By removing fiscal illusions, the new approach constitutes a material improvement. When the terms on the loans or the economic assumptions underpinning projected cash flows change, the accounting treatment will henceforth correctly reflect the changes in the underlying cash flows. (That is not the case with changes in interest rates charged, which will only affect cash flows for the minority of borrowers that repay in full, but will affect upfront write-offs for the majority that are not expected to do so.) This much closer alignment of the accounting treatment with economic reality reduces perverse incentives and promotes fiscal sustainability, so reducing risks.
However, the new treatment increases uncertainty in the medium term by introducing multi-decade projections into the calculation of outturn data, and thus introduces a new source of risk to our forecast. The economic assumptions embodied in our student loans forecasts and long-term projections will be revised routinely at each forecast. Government has also periodically changed the terms and conditions on the loans. Both affect the expected stream of interest charged and repayments, which under the new treatment will change the estimated partition of gross loan outlays into expenditure and loan portions.
We will show the impact of such changes on future loan outlays in our forecasts, regardless of the underlying source of the change. But all changes to economic assumptions (such as projections for earnings growth or RPI inflation) and many policy changes will also affect estimates of how the existing stock of loans should be partitioned. The ONS will not revise historical estimates of PSNB in the light of these changes, but could change the loan balance and so PSNB in the year that policy changes come into effect. It has provided guidance about how these changes to the loan balance should be treated and considered three general cases:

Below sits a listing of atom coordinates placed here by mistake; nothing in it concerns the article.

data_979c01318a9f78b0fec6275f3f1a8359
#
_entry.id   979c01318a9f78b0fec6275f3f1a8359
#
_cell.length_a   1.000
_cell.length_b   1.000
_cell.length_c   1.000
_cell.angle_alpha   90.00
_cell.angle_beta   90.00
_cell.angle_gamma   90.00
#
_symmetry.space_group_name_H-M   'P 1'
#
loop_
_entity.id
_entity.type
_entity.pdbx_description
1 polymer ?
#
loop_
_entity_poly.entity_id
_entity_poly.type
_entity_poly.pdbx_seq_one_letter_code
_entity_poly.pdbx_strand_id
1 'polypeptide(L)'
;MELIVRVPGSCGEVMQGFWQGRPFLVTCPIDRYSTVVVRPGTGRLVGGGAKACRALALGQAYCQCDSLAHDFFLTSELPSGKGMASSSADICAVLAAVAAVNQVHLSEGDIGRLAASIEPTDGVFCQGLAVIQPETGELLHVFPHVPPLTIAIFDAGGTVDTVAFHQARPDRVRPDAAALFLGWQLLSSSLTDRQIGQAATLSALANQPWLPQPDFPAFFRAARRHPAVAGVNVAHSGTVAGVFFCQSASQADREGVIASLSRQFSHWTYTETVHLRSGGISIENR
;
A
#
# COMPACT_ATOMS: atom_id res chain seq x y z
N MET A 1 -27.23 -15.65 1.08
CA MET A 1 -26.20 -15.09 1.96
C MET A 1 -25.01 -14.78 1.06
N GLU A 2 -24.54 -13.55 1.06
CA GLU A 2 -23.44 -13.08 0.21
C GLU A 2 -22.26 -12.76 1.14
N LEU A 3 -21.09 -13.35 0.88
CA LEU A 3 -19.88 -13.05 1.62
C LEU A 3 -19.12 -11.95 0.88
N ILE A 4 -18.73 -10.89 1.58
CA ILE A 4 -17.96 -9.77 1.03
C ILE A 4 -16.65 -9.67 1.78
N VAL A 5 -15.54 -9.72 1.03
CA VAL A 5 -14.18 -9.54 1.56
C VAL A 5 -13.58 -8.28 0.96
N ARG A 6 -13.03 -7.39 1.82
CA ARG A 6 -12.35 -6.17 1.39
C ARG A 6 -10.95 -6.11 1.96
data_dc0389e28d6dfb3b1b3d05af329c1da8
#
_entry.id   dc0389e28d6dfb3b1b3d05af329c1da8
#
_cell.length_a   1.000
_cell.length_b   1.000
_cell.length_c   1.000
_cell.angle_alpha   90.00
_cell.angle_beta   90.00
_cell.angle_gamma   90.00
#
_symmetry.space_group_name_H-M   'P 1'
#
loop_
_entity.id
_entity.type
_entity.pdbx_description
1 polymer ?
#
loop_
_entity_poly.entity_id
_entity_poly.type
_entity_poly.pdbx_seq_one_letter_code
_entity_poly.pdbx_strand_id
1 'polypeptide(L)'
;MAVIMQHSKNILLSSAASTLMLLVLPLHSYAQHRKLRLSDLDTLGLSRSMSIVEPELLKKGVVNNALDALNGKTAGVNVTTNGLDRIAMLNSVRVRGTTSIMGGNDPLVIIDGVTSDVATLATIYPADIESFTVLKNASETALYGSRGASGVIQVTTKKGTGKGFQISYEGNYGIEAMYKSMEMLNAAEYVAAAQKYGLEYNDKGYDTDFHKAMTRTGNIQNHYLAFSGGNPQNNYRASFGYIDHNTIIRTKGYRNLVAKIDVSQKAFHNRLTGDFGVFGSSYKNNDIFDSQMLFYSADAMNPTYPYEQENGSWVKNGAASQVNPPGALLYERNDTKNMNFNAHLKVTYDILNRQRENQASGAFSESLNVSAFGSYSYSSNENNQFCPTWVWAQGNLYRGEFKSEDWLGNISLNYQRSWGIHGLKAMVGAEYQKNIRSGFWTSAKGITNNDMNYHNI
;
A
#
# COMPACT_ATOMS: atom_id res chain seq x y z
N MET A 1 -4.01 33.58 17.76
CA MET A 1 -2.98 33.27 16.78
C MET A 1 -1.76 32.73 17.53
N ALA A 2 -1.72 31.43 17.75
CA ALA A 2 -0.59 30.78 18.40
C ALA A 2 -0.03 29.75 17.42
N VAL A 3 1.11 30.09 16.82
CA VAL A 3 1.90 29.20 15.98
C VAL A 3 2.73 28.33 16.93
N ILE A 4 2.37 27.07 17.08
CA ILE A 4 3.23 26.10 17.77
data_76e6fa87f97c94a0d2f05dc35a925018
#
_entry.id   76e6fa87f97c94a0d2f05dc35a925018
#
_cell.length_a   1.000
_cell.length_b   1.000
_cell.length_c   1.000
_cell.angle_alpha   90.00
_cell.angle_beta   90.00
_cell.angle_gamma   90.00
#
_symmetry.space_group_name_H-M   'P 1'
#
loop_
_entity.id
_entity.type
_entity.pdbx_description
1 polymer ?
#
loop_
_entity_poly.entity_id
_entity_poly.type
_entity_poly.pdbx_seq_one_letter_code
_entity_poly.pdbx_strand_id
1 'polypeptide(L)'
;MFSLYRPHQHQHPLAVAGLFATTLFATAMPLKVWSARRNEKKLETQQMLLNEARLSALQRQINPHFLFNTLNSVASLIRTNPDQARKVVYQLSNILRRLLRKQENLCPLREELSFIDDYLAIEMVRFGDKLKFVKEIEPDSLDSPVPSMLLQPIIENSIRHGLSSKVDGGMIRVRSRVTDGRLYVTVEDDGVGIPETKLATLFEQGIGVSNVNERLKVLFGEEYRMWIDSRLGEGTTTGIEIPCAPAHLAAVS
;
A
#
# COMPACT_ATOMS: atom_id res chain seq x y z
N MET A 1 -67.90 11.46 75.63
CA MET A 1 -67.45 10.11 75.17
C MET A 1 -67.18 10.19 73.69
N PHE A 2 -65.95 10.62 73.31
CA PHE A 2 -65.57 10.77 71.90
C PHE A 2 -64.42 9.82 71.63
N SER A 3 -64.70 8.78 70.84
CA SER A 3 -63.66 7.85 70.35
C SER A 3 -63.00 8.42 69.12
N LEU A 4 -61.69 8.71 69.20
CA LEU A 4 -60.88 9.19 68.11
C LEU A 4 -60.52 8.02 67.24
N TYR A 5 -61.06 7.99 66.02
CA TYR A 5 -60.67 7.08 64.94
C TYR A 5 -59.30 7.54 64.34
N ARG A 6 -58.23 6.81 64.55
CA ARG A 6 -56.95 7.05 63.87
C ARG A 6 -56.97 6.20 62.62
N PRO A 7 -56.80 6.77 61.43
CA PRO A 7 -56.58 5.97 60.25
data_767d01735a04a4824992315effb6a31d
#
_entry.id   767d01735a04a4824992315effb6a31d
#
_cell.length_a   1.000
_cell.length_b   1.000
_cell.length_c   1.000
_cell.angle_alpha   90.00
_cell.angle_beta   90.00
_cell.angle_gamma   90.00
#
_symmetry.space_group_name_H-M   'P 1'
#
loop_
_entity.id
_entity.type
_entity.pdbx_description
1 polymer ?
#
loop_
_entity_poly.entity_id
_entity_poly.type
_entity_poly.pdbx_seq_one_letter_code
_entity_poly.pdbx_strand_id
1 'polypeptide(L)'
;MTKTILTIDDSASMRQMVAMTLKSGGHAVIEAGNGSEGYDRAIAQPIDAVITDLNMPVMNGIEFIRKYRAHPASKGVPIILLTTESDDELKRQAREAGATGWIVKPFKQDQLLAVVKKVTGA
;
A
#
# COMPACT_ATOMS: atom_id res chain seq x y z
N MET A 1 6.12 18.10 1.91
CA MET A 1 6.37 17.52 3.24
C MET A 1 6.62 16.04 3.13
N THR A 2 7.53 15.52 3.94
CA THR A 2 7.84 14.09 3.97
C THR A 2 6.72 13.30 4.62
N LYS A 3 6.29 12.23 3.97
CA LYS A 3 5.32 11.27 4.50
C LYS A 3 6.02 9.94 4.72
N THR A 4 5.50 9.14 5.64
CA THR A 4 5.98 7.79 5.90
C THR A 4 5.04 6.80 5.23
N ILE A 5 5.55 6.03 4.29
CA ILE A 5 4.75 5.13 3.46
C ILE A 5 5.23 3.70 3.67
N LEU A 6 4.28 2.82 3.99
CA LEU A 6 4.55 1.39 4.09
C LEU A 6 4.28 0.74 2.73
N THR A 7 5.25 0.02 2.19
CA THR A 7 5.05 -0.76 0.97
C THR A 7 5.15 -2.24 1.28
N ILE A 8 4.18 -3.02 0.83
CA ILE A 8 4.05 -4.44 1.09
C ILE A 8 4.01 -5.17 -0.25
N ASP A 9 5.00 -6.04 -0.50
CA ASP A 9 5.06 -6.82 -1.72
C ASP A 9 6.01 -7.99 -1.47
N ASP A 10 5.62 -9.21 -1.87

- Where changes derive from revisions to underlying economic assumptions, these will generally be recorded as a revaluation on the balance sheet, with no associated flow transaction recorded in PSNB.
- Policy changes “that significantly change the loan stock value through expectations of future repayments” – i.e. policy changes that affect cash flows significantly – will be recorded as a flow transaction affecting PSNB and the balance sheet in equal measure. The ‘significant’ test is designed to avoid making large changes to PSNB due to changes in terms and conditions that do not genuinely affect economic reality. But by creating a dividing line in the accounting treatment, it might also generate opportunities for policymakers to try to avoid their policy decisions affecting the deficit.